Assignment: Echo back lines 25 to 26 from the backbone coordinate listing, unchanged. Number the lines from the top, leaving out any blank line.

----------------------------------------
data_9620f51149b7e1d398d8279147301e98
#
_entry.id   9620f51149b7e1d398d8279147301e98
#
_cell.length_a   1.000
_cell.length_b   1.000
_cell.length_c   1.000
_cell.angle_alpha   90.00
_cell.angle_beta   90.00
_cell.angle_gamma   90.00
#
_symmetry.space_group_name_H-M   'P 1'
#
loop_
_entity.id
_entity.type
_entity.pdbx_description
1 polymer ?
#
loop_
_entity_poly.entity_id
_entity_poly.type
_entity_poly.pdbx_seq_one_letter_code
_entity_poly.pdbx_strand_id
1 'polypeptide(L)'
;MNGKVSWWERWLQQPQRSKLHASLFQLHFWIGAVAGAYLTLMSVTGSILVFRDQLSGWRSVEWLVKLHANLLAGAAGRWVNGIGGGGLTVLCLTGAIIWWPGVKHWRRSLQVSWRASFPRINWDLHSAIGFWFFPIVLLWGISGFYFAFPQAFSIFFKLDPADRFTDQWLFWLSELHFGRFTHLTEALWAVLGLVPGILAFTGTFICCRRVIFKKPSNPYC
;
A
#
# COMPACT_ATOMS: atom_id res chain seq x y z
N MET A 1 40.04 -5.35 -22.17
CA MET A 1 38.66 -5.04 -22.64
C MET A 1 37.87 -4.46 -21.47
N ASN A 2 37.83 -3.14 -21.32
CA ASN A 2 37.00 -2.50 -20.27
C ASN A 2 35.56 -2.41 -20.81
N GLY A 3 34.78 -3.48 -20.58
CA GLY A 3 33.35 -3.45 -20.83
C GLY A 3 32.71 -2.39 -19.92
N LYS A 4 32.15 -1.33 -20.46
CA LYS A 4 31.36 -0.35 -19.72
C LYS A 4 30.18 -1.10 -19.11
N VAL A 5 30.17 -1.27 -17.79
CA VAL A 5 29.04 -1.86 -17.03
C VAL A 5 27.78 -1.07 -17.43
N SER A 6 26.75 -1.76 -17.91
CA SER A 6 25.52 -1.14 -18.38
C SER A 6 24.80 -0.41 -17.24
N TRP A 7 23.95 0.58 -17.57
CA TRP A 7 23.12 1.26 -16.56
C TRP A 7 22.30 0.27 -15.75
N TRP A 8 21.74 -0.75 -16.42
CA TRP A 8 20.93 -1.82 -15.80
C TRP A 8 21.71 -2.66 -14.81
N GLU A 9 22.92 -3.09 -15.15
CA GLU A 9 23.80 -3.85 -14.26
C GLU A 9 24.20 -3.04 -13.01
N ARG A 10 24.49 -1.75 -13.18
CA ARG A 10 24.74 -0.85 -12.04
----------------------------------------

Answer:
1 'polypeptide(L)'
;MNGKVSWWERWLQQPQRSKLHASLFQLHFWIGAVAGAYLTLMSVTGSILVFRDQLSGWRSVEWLVKLHANLLAGAAGRWVNGIGGGGLTVLCLTGAIIWWPGVKHWRRSLQVSWRASFPRINWDLHSAIGFWFFPIVLLWGISGFYFAFPQAFSIFFKLDPADRFTDQWLFWLSELHFGRFTHLTEALWAVLGLVPGILAFTGTFICCRRVIFKKPSNPYC